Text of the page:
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Understanding the Student's Goals

The goals of a music student are something that are easily looked over and often a source of frustration for teachers. Something to keep in mind is that the music teacher is someone already invested in music. He or she obviously values their instrument enough to not only have kept playing over the years but also to now be teaching others how to play. Even if teaching isn't a dream job, they wouldn't be doing it at all if they thought it was a complete waste of time.

This kind of passion is something that every teacher wants to pass on to their students. The "perfect student" is the one that regularly practices exactly what you told them to practice and is excited to learn more. No muss, no fuss.

But the "perfect student" is few and far between. I think this is where the teacher must take a step back in order to figure out what the student wants to accomplish. Are the parents putting their child through music lessons to score scholarships and create the next Joshua Bell? Or are they just wanting their child to have an activity? Is that adult student fulfilling a lifelong dream? Or are they just doing something to keep their brain active?

There's absolutely nothing wrong with any of these reasons. But you have to acknowledge that the student may be there for different reasons than you are. This really takes a lot of stress out of the lesson. So what if the adult student didn't practice that week? They may not be there to become a fluent violinist in six months or less. They may be there just to get out of the house.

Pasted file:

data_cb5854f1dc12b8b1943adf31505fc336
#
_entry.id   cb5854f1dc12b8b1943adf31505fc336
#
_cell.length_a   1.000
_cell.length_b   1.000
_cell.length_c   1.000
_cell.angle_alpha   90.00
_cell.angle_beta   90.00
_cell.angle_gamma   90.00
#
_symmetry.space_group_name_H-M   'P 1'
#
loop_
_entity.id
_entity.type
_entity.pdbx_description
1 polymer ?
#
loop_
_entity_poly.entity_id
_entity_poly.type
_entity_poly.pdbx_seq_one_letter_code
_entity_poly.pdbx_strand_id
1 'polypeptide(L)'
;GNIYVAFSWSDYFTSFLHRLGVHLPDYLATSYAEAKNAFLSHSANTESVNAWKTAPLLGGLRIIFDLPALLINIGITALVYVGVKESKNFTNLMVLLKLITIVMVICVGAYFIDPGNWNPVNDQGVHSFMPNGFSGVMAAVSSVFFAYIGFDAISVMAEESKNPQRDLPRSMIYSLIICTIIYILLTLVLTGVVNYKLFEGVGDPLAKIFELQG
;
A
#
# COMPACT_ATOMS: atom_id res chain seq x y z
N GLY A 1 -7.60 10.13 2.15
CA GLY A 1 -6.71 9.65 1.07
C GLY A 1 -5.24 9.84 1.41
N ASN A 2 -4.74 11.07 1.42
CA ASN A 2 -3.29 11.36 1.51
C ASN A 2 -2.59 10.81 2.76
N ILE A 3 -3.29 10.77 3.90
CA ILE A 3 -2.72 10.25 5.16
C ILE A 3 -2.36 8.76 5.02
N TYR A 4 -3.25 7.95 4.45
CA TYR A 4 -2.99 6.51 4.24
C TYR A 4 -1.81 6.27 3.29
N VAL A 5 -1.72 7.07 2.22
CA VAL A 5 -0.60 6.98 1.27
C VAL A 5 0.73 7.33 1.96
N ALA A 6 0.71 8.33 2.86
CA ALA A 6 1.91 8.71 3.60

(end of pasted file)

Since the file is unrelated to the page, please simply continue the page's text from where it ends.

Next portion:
Understanding the goals of a students allows the student to completely enjoy their music experience. In turn, the teacher then knows where to start from in order to slowly push the student toward becoming a better musician.

Comments

  1. You're right about this. It really is more enjoyable to teach *and* learn from this angle. I've always felt it's trickier with Suzuki than a traditional method might be. The material in the method is more regimented. Of course, you can always mix up a Suzuki repertoire (put in some fiddling pieces, holiday pieces, etc) but it's back to business if you want to finish the book out.

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    1. That's true to a certain extent with Suzuki. But I think even on a broader scale it's just about the attitude you (royal you) have going into the lesson. If you understand that the student is just there as a way to keep their mind active, it's not as frustrating for you as a teacher because you don't waste the emotional effort of trying to threaten/motivate them to practice more. They're not going to quit but they're there just to be there so you can focus on enjoying the time you have together rather than all the future goals.

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